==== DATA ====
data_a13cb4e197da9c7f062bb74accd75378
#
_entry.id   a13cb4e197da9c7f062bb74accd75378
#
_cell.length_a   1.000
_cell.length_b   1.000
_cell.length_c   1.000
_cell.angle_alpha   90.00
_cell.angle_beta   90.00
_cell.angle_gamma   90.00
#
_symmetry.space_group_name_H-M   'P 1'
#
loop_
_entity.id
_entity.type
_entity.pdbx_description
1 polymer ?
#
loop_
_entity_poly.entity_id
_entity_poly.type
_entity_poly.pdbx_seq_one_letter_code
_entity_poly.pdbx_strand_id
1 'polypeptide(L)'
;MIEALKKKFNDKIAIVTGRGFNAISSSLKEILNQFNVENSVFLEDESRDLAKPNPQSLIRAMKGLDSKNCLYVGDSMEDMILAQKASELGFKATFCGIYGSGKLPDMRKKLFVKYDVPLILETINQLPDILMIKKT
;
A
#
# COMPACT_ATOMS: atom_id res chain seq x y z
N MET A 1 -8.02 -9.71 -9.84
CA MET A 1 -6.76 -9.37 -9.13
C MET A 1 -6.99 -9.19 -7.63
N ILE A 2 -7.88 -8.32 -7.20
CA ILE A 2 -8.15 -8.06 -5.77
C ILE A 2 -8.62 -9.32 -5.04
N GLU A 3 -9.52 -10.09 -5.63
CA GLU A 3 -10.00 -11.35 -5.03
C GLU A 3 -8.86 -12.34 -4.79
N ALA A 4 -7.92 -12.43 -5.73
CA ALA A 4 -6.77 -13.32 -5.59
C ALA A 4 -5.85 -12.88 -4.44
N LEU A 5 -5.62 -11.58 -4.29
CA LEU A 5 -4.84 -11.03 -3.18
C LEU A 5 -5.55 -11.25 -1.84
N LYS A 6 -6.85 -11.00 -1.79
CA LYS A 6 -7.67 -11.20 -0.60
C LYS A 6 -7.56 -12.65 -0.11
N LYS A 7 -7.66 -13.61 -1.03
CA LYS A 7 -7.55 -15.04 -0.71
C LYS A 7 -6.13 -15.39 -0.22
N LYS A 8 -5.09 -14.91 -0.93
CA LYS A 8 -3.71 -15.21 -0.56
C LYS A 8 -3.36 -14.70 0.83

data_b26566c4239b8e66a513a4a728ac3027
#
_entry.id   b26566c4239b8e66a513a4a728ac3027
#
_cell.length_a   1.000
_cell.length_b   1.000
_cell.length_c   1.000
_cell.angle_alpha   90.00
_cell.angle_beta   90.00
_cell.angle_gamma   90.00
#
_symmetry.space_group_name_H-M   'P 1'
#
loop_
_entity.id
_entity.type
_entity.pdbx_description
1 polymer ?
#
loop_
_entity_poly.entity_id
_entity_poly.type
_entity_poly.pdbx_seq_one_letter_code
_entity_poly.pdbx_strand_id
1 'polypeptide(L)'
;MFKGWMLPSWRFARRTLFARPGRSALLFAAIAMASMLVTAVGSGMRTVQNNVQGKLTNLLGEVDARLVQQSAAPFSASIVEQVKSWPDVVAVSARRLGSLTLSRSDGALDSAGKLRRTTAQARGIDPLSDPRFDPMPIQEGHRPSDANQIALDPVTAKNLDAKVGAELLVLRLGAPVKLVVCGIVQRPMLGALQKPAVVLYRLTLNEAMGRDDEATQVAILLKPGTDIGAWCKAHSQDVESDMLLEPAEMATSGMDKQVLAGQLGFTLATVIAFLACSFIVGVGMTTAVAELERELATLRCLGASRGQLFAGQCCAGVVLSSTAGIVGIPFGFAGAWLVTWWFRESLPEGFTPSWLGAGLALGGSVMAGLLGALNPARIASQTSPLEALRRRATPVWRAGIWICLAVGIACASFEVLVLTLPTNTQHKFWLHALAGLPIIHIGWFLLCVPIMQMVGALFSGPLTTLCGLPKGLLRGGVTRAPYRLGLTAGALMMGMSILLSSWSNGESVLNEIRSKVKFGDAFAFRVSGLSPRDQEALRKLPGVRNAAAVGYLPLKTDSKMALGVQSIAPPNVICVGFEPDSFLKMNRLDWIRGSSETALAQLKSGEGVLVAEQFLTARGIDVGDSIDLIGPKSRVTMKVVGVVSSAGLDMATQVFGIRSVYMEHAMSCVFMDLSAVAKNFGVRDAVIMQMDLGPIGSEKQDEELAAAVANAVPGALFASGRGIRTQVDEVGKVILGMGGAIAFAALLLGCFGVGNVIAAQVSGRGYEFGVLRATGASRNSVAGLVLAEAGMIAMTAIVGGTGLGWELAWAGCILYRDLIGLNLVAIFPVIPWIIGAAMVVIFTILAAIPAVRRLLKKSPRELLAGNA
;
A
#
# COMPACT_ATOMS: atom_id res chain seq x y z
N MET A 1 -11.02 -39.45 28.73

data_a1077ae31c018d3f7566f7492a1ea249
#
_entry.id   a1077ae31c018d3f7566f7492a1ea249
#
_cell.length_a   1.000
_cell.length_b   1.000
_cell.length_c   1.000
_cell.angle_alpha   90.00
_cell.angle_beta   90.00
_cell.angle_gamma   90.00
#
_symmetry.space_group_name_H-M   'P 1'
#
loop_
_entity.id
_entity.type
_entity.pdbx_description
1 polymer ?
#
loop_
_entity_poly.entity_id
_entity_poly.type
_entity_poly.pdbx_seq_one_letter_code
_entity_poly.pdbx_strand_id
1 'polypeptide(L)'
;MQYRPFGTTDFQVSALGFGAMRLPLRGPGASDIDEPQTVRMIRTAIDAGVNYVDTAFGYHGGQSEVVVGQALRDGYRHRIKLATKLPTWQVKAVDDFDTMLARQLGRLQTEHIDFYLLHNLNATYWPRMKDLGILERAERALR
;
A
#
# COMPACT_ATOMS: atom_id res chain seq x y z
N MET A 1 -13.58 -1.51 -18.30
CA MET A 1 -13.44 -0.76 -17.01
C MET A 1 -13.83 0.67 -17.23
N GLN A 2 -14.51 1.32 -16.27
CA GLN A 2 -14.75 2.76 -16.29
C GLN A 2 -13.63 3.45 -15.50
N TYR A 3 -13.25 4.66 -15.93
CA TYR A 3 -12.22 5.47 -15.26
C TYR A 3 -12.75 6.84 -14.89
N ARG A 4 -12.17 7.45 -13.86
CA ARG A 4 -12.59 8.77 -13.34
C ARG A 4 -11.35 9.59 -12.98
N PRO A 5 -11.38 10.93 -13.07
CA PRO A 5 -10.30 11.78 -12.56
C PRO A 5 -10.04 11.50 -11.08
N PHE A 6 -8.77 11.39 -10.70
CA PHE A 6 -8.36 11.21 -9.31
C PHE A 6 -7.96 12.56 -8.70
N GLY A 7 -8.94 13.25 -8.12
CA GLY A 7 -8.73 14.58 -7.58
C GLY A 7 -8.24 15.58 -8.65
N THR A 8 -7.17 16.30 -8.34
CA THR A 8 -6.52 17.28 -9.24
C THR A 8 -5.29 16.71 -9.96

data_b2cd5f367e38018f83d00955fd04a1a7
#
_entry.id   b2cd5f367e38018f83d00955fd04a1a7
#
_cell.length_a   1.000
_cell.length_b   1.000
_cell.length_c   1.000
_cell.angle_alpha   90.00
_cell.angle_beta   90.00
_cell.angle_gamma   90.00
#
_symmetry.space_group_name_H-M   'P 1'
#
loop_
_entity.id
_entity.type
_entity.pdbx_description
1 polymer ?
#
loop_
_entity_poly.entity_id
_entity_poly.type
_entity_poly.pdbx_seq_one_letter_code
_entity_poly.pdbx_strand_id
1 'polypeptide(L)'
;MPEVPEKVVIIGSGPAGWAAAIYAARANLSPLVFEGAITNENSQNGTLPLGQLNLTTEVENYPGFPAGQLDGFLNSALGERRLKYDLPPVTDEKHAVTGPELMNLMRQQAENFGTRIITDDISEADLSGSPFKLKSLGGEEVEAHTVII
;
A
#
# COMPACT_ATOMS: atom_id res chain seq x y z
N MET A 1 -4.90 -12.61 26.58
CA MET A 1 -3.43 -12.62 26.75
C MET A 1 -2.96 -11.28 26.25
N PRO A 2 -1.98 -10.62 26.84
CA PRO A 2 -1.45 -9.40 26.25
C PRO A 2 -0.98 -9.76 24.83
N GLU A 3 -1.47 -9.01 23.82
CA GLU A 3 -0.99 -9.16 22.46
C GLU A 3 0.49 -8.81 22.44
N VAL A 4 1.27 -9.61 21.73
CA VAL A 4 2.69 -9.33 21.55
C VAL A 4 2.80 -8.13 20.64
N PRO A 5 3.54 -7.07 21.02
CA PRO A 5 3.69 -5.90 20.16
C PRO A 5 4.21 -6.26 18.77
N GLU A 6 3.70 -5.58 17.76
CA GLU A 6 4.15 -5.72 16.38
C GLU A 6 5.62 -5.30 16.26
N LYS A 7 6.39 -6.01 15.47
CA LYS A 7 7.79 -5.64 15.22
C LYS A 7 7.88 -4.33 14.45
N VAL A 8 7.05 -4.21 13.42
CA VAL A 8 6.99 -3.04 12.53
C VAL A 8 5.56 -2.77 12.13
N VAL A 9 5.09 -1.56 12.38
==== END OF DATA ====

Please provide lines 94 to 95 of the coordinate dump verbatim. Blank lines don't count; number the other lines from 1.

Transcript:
_cell.angle_beta   90.00
_cell.angle_gamma   90.00